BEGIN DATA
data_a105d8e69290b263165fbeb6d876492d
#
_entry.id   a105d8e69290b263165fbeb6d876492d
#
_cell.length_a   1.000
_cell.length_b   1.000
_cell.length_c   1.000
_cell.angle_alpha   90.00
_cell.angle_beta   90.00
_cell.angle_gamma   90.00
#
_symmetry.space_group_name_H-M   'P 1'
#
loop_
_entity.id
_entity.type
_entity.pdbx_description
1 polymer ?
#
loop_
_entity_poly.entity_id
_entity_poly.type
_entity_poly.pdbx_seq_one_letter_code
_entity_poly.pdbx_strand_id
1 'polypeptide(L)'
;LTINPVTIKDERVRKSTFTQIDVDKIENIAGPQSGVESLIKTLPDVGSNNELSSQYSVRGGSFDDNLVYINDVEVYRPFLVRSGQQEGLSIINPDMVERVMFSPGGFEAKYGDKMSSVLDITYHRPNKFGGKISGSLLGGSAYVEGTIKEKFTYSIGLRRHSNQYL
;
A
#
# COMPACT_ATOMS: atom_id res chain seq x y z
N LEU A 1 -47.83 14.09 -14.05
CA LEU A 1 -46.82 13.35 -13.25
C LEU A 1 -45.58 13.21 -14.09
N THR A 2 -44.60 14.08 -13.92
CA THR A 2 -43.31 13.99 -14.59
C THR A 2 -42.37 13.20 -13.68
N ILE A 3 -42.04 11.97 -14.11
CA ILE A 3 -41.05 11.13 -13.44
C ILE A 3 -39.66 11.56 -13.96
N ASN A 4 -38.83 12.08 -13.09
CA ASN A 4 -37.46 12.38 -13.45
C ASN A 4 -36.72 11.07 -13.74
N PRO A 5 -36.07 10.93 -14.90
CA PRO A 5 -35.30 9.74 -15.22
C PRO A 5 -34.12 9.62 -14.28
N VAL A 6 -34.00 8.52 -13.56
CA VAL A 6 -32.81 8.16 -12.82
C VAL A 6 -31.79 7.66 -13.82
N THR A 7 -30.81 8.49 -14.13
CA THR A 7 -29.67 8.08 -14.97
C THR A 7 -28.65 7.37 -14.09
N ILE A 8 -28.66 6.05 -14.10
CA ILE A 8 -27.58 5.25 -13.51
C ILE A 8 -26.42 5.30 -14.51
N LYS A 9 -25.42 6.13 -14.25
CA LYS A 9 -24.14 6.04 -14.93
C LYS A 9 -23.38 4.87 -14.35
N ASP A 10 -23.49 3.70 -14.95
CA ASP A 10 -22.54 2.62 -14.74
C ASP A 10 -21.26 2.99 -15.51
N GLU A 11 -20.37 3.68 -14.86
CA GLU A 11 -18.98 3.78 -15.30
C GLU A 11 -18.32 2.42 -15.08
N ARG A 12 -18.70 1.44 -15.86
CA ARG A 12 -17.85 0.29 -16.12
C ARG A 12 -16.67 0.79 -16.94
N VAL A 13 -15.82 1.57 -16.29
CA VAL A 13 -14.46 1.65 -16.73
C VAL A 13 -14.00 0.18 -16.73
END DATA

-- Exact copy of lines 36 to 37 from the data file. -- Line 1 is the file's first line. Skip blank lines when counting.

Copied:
C THR A 2 -42.37 13.20 -13.68
N ILE A 3 -42.04 11.97 -14.11